Indian farmers, who called for a nationwide bandh on Tuesday, are divided over whether to accept the three new farm laws with modifications or only settle for a complete repeal, according to sources.
Farmer representatives are likely to meet the government representatives on Wednesday, after which a consensus may emerge over the way forward. The nationwide work stoppage (bandh) has only been partially successful because of the differences between the farmer groups.
Thousands of farmers have arrived in the national capital, notwithstanding the ongoing pandemic, as they think that private traders will gradually corner purchases replacing state agencies under the new laws leading to low market prices.
Security officials stepped up vigil as farmer groups held protests at border points of Delhi with opposition political parties lending their support. However, critical services like banks were exempted from the work stoppage.
Binod Anand, president of Rashtriya Kisan Progressive Association (an umbrella group of 300 farmer organisations) said that unless changes are made the new law would only end up replacing middlemen with private traders cornering a majority of the profits of farmers.
He said institutional changes need to be made such as for efficient distribution of seeds and making available quality pesticides before allowing greater participation by private companies in the farm sector under the new laws.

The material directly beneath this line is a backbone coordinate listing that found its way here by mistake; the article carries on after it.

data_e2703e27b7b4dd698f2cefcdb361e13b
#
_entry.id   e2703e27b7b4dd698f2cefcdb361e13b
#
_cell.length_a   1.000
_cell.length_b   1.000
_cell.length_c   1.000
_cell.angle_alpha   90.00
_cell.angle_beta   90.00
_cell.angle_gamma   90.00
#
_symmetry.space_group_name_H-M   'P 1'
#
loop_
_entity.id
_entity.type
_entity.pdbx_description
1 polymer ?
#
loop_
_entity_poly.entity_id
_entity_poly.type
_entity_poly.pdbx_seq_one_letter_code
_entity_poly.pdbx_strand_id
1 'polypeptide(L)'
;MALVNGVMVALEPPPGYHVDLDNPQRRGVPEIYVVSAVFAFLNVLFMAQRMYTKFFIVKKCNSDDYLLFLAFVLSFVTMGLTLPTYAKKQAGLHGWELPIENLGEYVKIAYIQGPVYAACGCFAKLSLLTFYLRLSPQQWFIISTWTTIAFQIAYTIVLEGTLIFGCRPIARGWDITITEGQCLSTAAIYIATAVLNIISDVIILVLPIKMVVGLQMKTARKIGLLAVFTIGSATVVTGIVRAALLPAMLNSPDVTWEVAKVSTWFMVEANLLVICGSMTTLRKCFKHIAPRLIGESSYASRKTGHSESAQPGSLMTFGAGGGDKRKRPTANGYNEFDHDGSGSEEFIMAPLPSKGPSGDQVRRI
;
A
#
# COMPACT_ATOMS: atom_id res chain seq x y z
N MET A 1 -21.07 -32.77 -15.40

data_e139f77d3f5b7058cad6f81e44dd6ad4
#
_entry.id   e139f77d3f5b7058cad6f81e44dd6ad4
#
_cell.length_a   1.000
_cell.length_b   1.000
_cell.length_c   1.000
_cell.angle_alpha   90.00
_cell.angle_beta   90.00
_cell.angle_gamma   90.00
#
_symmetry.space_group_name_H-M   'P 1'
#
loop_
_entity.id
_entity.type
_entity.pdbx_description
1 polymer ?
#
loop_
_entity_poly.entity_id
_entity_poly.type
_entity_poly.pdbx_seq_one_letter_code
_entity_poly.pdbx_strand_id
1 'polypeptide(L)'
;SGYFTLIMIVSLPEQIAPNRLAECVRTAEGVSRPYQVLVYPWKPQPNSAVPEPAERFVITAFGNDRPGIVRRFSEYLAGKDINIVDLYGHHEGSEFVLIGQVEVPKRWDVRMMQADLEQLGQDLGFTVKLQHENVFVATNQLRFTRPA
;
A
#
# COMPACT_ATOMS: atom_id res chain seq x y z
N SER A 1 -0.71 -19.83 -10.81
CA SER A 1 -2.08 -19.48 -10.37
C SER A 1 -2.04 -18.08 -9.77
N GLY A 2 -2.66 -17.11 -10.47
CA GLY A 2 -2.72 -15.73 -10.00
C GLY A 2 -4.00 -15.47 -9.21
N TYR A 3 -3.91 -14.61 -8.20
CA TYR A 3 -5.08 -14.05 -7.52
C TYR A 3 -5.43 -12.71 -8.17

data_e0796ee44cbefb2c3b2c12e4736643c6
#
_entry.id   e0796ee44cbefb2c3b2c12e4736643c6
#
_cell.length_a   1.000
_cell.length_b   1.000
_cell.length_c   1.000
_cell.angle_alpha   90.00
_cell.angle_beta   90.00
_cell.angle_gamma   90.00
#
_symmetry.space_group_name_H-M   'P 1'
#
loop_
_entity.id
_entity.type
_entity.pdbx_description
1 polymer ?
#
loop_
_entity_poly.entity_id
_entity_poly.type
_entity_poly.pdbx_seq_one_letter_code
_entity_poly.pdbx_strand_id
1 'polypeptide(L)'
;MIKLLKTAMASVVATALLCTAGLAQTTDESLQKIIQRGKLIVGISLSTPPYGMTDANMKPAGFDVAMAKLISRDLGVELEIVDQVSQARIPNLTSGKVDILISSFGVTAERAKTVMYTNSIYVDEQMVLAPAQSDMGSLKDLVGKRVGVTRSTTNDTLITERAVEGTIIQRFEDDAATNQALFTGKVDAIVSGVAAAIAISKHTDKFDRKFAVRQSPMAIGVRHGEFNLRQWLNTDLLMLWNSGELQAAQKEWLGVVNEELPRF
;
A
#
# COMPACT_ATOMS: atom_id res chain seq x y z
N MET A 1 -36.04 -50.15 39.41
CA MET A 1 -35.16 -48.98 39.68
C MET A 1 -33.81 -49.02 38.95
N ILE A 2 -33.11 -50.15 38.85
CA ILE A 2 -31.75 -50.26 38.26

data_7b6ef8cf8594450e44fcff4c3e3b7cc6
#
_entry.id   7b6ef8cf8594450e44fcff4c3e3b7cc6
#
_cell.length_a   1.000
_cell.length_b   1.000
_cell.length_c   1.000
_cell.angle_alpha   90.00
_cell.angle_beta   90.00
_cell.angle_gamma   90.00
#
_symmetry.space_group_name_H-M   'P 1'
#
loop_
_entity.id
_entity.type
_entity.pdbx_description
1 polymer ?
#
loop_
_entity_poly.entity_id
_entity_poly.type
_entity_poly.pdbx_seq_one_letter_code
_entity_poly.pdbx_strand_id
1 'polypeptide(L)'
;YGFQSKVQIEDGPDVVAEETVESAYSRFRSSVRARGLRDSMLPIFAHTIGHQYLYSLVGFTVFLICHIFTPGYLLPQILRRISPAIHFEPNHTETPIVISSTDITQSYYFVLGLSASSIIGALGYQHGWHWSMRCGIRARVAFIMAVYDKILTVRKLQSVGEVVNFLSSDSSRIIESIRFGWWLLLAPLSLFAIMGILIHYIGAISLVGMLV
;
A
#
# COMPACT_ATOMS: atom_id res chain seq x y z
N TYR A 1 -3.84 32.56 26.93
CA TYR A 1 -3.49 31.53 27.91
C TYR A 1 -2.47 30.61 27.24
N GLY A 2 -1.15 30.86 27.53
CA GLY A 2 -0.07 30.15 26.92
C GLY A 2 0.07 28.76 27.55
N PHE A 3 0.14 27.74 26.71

Otherwise farmers may fall short of stringent standards set for transactions by such private companies, Anand added.
Earlier in September this year, the government had approved three key legislations to drive through farm reforms — Farmers Produce Trade and Commerce (Promotion and Facilitation) Bill, 2020 and the Farmers (Empowerment and Protection) Agreement on Price Assurance and Farm Services Bill, 2020.
While the aim of these laws is to facilitate barrier-free trade of produce outside the markets notified under the various state Agriculture Produce Marketing Committees (APMC) laws, farmer groups especially from northern India have rallied against them over concerns that minimum support prices will be dismantled.
The primary produce of farmers in the northern state are wheat and rice, which benefit from minimum support prices under which state agencies procure these crops. Such minimum prices also apply to around two dozen crops in all, but the implementation has always remained weak.
Farmers want MSP to be given a legal binding as they fear that at some point of time the system of assured prices will be removed and they would be left to negotiate entirely with private traders.
On the other hand, the government has said that the new laws will remove layers of middlemen who have traditionally skimmed off the profits of farmers, while selling farm goods like tomatoes or onions at multiple prices to end-consumers.
Apart from legalising MSP issue, there are other two issues in the context of the farmer’s bill. One of them is the Sub Divisional Magistrate court being the final authority. Farmers are demanding that SDM court should not be the final authority for all issues related to the case of resentment,” said Shiv Kumar Sharma, President, Rashtriya Kisan Mahashangha.
He also said the government should create a robust environment so that farmers can access the latest technology in agro inputs. All India Kisan Mahasabha General Secretary Hannan Mollah said they wanted the new laws to be completely scrapped. “We are standing by our demand that we want a complete repeal of the three laws and will not accept any cosmetic changes. If our demands are not met, we are ready to take our agitation to the next level,” he said.